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The end is in sight for trachoma

We’re on a mission to end trachoma by 2025, and with your support, we can make history.

Together, we can end the agony of trachoma.

Eye surgeon Dr Ndalela examines a child's eyes to check for signs of trachoma.

Learn more about our appeal

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An excruciating disease

Imagine if every time you blinked, your eyelashes scraped agonisingly on your eyeballs until you went blind. That’s the reality for millions of people who have trachoma.

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What we’re doing

This infectious eye disease thrives in areas with water shortages, poor sanitation and infestations of flies.
But it can be treated and prevented with antibiotics and good hygiene.

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Help us make history

We’ve spent years treating people for the disease, and we’ve already beaten it in Ghana. We aim to eliminate it for good by 2025. But we need your help: find out how below.

Support our mission to end the agony of trachoma

DONATE

How can I get involved?

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Make a donation

Your gift can help us distribute antibiotics to banish trachoma for good by 2025, saving millions of people from the threat of blindness. Help us make history: donate now

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Fundraise with us

There are so many ways you can help, from organising a coffee morning to running a marathon, trekking up Kilimanjaro or even skydiving. Get started with fundraising

We can’t do it without your help

We must act now. If we can reach a child with trachoma and treat them with antibiotics, their sight can be saved.

But the longer they go without treatment, the more damage trachoma can cause. And it takes more than their sight. The agony and disability of trachoma can stop people earning a living and prevent children going to school, leaving them trapped in a cycle of poverty.

It takes their independence. Their education. Even their future.

Through years of hard work, we’ve weakened trachoma’s grip and have beaten it in countries such as Ghana. Now we have a chance to make history.

Our plan is to eliminate the disease by 2025. Will you join the fight?

Trichiasis patient Edisa Nalubanga has her bandages removed after surgery.

What is trachoma?

More than 142 million people worldwide are at risk of going blind from the disease.

More about trachoma
Namukolo and her brother walk near their home.

“The medicine saved my eyes!”

Namukolo and her brother walk near their home.

Six-year-old Namukolo, from rural Zambia, was suffering from trachoma. Without treatment, she risked going blind and spreading the infection to her twin brother. But thanks to Sightsavers, she was diagnosed and given antibiotics to treat the infection and save her sight. Read Namukolo’s story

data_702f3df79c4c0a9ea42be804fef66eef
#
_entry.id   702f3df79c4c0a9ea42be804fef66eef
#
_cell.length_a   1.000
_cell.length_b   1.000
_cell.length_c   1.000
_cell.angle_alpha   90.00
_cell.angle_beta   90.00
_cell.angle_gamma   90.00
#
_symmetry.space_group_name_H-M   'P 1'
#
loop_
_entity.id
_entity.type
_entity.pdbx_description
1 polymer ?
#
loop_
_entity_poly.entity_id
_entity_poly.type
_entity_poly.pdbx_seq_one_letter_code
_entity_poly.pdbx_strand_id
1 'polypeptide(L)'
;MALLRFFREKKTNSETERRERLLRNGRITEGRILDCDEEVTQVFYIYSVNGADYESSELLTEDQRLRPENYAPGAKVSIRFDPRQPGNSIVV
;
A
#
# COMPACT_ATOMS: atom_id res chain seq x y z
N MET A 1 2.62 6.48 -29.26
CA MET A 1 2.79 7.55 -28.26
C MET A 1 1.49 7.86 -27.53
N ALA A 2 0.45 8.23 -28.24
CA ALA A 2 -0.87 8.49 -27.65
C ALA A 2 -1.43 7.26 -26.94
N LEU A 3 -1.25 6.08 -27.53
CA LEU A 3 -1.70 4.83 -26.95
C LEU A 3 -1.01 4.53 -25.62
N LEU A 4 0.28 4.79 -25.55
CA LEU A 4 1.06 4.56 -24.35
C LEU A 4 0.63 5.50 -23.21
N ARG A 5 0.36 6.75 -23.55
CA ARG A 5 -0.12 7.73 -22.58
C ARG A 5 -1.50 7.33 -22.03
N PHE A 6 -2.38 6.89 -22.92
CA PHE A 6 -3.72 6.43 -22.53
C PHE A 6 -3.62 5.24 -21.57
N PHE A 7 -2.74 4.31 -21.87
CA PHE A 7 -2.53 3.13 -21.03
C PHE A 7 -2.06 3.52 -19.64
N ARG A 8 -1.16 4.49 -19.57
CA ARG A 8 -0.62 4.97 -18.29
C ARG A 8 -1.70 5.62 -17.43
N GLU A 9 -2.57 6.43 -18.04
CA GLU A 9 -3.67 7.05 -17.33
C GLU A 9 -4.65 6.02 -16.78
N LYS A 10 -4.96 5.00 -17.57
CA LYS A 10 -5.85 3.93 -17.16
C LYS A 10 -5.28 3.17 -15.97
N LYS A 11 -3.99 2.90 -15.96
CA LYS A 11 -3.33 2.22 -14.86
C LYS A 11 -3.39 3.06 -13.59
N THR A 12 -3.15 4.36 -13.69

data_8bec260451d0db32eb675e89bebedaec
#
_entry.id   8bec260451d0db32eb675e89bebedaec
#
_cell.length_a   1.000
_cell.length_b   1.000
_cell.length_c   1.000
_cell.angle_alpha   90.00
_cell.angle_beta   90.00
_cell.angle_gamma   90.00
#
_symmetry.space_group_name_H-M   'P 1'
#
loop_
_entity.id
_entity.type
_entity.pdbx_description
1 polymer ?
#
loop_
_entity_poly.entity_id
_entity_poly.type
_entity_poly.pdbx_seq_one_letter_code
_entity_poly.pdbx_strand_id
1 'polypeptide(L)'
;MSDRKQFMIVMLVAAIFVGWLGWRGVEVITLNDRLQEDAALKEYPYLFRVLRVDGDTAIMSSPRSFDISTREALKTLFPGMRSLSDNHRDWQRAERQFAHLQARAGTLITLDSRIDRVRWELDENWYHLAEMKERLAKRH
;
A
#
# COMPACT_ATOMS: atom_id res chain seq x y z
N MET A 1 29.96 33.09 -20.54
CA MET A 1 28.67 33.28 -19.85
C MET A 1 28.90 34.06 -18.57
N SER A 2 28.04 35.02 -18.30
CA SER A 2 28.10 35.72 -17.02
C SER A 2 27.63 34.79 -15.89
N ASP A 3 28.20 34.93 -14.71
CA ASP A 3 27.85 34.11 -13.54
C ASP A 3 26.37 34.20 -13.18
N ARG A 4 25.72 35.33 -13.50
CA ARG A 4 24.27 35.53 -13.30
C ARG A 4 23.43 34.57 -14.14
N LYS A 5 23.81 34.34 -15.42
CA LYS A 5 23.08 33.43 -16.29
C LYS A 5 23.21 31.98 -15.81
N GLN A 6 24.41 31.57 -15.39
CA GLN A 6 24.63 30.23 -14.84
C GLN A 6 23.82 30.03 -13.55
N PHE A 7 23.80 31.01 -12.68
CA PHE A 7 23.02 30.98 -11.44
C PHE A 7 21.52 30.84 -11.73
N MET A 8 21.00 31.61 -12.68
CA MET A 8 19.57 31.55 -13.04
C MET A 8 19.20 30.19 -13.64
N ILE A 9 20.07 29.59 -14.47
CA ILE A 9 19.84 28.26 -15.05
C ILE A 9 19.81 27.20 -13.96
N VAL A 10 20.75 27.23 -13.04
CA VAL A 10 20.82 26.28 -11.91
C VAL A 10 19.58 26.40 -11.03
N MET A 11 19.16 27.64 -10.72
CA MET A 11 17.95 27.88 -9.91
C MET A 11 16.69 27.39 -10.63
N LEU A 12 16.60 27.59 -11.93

Help end the misery of trachoma

I would like to make a donation:

could pay to treat or protect an entire community against trachoma.

could pay for sight-saving operations for three patients with advanced trachoma.

could screen a community for a range of eye conditions including trachoma.

$
We're sorry, but the minimum donation we can take is $3
We're sorry, but we cannot process a donation of this size online. Please contact us on [email protected] for assistance donating over $15,000

could provide 100 people with a course of eye ointment to treat an active trachoma infection.

could pay for an operation to correct the in-turned eyelashes of someone with advanced trachoma.

could pay to treat or protect an entire community against trachoma.

$
We're sorry, but the minimum donation we can take is $3
We're sorry, but we cannot process a donation of this size online. Please contact us on [email protected] for assistance donating over $15,000

More about The End is in Sight

A young boy stands outside in the sun wearing light coloured clothes. There is a small house to the left and a tree to the right.
sightsavers_news

Sightsavers surgeon featured on BBC for World NTD Day

Our sight-saving work in rural Kenya was featured in BBC coverage for World NTD Day 2020.

January 2020
An abstract yellow image featuring black stripes and the Blink logo.

Blink exhibition

Our interactive exhibition, at London's [email protected], raises awareness of Sightsavers’ End is in Sight campaign to eliminate blinding trachoma.

An illustration from Nicholas Nickleby showing character Wackford Squeers fighting with a man as a crowd looks on.

Trachoma timeline

Trachoma is one of the world’s oldest recorded diseases: evidence suggests it has been around for more than 10,000 years. Our timeline tracks the disease from the Ice Age to the present and beyond.